Topic of the Week Getting a Raise Before You Start
- More pay.
- Flexible schedule.
- More vacation time.
Don't Ask, Don't Get More Money: Getting A Raise Before You Start a New Job
The stats are clear, 45% of employers expect to negotiate with a job candidate for a larger salary when making an initial job offer. However almost half of workers fail to negotiate and merely accept the first offer given to them. Spoiler alert: the recession is over, but it appears to still be stuck in many of our heads. Which reminds me of a Florida Judge named John Hurley who was sentencing Felicia Underwood for drug trafficking. He'd already reduced her bail from from $76,000 to $10,000. Underwood asked the judge, "You can't make it a little lower, hon?" The judge was taken aback and asked, "Did she just refer to the court as 'honey'?" Needless to say her bail remained $10,000.
Who knows if Underwood stood any chance of seeing her bail go any lower, but you can't fault her for trying. We'll also never know if she intended the "hon" to be short for honorable, the traditional title used when addressing a judge. Minus the "hon," we all should follow her lead and always ask. I've outlined below four items you should definitely toss on the table during your next salary negotiation, along with the odds that the company will be receptive. It's based on a recent CareerBuilder.com survey of hiring managers.
More pay. Remember almost half of employers not only expect you to negotiate over the salary, they've already figured out how much more they'd pay you. Sure some employers will be put off by your request but, according to the survey results, more expect it. Most employers don't want doormats for employees, so ask for that raise.
Flexible schedule. One-third of employers are willing to offer you a flexible schedule. Again, they probably won't just toss it on the table, but if you bring it up they'll consider it. If you want to avoid commuting in heavy traffic or could just use some flexibility to deal with personal issues, there is a good chance that a more flexible schedule could be closer than you realize.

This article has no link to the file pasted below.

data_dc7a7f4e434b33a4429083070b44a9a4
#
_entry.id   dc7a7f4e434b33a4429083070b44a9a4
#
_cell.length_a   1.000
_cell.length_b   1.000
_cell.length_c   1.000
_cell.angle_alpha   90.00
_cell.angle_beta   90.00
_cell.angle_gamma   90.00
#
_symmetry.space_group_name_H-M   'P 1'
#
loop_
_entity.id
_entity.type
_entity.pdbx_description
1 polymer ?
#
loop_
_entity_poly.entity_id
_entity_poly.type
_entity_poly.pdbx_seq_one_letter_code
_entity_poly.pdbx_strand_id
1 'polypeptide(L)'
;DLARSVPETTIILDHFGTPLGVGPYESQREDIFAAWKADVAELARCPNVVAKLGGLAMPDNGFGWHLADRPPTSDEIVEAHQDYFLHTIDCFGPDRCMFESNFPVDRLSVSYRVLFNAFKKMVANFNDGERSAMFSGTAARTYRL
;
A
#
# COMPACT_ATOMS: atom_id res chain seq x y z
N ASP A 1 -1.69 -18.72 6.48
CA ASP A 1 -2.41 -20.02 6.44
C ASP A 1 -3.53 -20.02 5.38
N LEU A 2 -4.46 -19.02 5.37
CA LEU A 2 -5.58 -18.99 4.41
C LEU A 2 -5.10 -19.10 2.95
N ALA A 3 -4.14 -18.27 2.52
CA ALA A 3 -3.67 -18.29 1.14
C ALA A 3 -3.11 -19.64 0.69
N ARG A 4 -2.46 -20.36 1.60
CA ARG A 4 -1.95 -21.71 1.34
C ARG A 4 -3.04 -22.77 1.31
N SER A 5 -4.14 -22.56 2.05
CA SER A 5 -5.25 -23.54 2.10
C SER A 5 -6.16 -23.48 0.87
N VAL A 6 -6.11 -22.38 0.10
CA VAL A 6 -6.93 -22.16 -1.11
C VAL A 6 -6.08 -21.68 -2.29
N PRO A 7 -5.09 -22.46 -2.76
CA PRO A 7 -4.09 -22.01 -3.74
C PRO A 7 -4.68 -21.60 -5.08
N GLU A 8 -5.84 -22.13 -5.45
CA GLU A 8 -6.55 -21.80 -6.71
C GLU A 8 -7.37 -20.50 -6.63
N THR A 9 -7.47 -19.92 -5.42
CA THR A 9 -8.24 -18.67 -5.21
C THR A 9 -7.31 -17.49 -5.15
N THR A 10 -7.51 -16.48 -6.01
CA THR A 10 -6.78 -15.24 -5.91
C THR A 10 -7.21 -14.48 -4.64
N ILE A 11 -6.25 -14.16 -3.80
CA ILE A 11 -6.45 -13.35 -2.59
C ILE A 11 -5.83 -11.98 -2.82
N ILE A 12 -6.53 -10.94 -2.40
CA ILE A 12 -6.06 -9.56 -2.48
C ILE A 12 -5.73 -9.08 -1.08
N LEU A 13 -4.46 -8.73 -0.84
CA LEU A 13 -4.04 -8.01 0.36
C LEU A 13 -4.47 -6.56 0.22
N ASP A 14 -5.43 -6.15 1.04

More vacation time. Just under 20% of employers are willing to consider giving you more time off. I know this for a fact because a few years back I negotiated for the maximum vacation time that the employer provided to start on my very first day. Instead of the normal two weeks, I started the gig with five. Just because I asked for it.
Telecommuting. 15% are willing to consider telecommuting at least once a week. Not only can this save you the time, money and hassle of avoiding your commute, it can give you the chance to work in a quiet and relatively uninterrupted space, your living room.
38% of employers say that they can't provide more cash or any benefits so this isn't a guarantee, but if you don't ask, you'll never know. Just leave off the "hon," your potential new employer probably won't respond any different from Judge Hurley.
Bob Rosner is a best-selling author and award-winning journalist. For free job and work advice, check out the award-winning workplace911.com. Check the revised edition of his Wall Street Journal best seller, "The Boss's Survival Guide." If you have a question for Bob, contact him via email@example.com.